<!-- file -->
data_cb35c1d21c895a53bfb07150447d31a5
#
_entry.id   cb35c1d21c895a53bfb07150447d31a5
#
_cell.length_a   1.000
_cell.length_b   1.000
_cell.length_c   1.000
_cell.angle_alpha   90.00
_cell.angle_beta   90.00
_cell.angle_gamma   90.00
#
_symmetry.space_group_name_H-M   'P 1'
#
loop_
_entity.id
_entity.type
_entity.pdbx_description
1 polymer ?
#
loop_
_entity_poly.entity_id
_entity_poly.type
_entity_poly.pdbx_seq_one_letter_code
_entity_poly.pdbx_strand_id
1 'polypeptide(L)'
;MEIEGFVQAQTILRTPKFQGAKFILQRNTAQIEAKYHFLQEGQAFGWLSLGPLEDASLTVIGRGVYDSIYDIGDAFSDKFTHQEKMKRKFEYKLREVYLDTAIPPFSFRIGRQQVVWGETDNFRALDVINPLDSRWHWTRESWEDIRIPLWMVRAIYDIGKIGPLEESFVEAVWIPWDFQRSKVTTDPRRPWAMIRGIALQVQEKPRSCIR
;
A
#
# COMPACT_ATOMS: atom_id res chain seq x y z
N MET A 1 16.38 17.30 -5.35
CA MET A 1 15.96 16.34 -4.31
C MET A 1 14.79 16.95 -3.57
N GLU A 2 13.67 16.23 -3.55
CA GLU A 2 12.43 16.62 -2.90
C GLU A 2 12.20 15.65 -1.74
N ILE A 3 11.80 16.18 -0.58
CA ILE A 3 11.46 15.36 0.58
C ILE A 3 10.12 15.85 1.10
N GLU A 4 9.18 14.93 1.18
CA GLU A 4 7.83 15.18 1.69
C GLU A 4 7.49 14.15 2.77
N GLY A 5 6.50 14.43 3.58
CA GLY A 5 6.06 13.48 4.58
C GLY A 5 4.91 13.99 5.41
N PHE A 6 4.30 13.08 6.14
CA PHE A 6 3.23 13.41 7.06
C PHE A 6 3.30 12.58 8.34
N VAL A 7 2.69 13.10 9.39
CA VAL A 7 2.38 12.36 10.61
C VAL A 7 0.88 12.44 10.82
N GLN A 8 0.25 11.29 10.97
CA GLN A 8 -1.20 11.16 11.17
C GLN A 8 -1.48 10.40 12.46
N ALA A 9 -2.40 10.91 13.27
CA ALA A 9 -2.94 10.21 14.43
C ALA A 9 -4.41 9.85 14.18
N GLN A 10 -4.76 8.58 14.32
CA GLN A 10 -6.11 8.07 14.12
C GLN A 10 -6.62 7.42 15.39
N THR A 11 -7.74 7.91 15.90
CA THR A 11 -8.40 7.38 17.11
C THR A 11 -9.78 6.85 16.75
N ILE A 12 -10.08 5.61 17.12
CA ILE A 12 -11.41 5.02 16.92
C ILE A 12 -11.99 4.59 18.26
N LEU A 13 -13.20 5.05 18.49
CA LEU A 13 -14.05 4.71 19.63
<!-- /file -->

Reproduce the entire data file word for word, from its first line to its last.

data_cb35c1d21c895a53bfb07150447d31a5
#
_entry.id   cb35c1d21c895a53bfb07150447d31a5
#
_cell.length_a   1.000
_cell.length_b   1.000
_cell.length_c   1.000
_cell.angle_alpha   90.00
_cell.angle_beta   90.00
_cell.angle_gamma   90.00
#
_symmetry.space_group_name_H-M   'P 1'
#
loop_
_entity.id
_entity.type
_entity.pdbx_description
1 polymer ?
#
loop_
_entity_poly.entity_id
_entity_poly.type
_entity_poly.pdbx_seq_one_letter_code
_entity_poly.pdbx_strand_id
1 'polypeptide(L)'
;MEIEGFVQAQTILRTPKFQGAKFILQRNTAQIEAKYHFLQEGQAFGWLSLGPLEDASLTVIGRGVYDSIYDIGDAFSDKFTHQEKMKRKFEYKLREVYLDTAIPPFSFRIGRQQVVWGETDNFRALDVINPLDSRWHWTRESWEDIRIPLWMVRAIYDIGKIGPLEESFVEAVWIPWDFQRSKVTTDPRRPWAMIRGIALQVQEKPRSCIR
;
A
#
# COMPACT_ATOMS: atom_id res chain seq x y z
N MET A 1 16.38 17.30 -5.35
CA MET A 1 15.96 16.34 -4.31
C MET A 1 14.79 16.95 -3.57
N GLU A 2 13.67 16.23 -3.55
CA GLU A 2 12.43 16.62 -2.90
C GLU A 2 12.20 15.65 -1.74
N ILE A 3 11.80 16.18 -0.58
CA ILE A 3 11.46 15.36 0.58
C ILE A 3 10.12 15.85 1.10
N GLU A 4 9.18 14.93 1.18
CA GLU A 4 7.83 15.18 1.69
C GLU A 4 7.49 14.15 2.77
N GLY A 5 6.50 14.43 3.58
CA GLY A 5 6.06 13.48 4.58
C GLY A 5 4.91 13.99 5.41
N PHE A 6 4.30 13.08 6.14
CA PHE A 6 3.23 13.41 7.06
C PHE A 6 3.30 12.58 8.34
N VAL A 7 2.69 13.10 9.39
CA VAL A 7 2.38 12.36 10.61
C VAL A 7 0.88 12.44 10.82
N GLN A 8 0.25 11.29 10.97
CA GLN A 8 -1.20 11.16 11.17
C GLN A 8 -1.48 10.40 12.46
N ALA A 9 -2.40 10.91 13.27
CA ALA A 9 -2.94 10.21 14.43
C ALA A 9 -4.41 9.85 14.18
N GLN A 10 -4.76 8.58 14.32
CA GLN A 10 -6.11 8.07 14.12
C GLN A 10 -6.62 7.42 15.39
N THR A 11 -7.74 7.91 15.90
CA THR A 11 -8.40 7.38 17.11
C THR A 11 -9.78 6.85 16.75
N ILE A 12 -10.08 5.61 17.12
CA ILE A 12 -11.41 5.02 16.92
C ILE A 12 -11.99 4.59 18.26
N LEU A 13 -13.20 5.05 18.49
CA LEU A 13 -14.05 4.71 19.63